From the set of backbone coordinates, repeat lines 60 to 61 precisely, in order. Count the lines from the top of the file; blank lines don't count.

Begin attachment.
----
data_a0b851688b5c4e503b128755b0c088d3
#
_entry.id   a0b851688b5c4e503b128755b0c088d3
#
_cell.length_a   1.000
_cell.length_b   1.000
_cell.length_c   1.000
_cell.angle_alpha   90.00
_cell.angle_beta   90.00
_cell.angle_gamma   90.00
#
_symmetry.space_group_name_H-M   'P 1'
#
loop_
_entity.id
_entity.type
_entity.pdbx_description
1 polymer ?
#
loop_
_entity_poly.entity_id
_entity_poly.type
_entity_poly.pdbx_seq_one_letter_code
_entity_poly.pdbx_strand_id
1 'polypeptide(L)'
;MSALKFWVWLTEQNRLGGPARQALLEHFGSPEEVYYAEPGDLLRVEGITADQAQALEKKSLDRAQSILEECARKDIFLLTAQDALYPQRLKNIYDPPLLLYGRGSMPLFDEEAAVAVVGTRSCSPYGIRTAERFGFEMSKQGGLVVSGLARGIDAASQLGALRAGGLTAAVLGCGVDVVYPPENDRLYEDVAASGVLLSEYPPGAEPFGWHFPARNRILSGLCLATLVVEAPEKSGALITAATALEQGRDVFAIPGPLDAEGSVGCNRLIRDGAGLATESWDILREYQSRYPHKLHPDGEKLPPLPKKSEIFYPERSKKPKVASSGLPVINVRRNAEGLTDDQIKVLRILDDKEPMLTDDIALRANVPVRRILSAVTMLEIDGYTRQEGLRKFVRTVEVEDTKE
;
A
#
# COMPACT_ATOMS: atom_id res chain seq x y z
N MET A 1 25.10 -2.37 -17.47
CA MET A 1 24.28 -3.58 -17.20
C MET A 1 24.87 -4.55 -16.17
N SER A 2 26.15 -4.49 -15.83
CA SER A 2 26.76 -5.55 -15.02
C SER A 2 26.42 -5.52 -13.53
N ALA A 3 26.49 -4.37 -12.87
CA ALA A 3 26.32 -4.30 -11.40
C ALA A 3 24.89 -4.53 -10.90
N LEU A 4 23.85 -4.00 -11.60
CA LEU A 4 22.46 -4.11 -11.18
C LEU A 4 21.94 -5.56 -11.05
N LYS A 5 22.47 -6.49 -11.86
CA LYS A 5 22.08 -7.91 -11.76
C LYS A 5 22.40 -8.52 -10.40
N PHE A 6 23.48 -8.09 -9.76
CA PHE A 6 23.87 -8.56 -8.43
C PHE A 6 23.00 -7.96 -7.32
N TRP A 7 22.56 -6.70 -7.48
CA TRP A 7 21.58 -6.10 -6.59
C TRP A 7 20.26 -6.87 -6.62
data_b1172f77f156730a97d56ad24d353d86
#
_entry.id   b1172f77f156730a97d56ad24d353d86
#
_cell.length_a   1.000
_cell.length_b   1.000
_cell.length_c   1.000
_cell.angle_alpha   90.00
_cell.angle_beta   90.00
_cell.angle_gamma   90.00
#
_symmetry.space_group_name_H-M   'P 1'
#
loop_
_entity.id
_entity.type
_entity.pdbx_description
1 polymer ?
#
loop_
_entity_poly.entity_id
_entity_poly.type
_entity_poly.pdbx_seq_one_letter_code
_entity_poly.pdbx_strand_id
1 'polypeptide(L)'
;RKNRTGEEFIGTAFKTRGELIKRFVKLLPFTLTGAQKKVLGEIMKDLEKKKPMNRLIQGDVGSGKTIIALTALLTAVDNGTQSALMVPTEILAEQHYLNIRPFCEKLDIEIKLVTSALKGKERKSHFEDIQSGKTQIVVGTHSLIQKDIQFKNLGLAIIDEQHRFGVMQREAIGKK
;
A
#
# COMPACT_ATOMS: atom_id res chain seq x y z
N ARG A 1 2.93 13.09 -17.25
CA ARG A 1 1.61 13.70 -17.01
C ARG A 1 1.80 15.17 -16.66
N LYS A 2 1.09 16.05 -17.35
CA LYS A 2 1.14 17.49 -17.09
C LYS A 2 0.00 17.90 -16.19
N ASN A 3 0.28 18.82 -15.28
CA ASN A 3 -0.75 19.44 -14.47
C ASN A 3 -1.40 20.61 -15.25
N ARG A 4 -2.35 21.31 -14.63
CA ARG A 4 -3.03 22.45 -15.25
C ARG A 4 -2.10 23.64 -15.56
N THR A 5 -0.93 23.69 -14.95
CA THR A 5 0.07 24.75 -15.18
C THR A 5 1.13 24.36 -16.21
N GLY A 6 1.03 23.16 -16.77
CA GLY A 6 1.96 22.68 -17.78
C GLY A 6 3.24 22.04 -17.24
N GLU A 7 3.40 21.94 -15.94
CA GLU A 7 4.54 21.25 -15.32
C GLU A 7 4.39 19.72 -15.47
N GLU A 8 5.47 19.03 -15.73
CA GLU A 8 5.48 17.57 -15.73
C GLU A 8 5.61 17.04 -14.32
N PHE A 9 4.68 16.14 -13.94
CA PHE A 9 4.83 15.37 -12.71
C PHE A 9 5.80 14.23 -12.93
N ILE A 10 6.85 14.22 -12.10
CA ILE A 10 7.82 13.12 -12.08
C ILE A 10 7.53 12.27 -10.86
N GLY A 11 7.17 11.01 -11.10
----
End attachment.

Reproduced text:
_cell.angle_beta   90.00
_cell.angle_gamma   90.00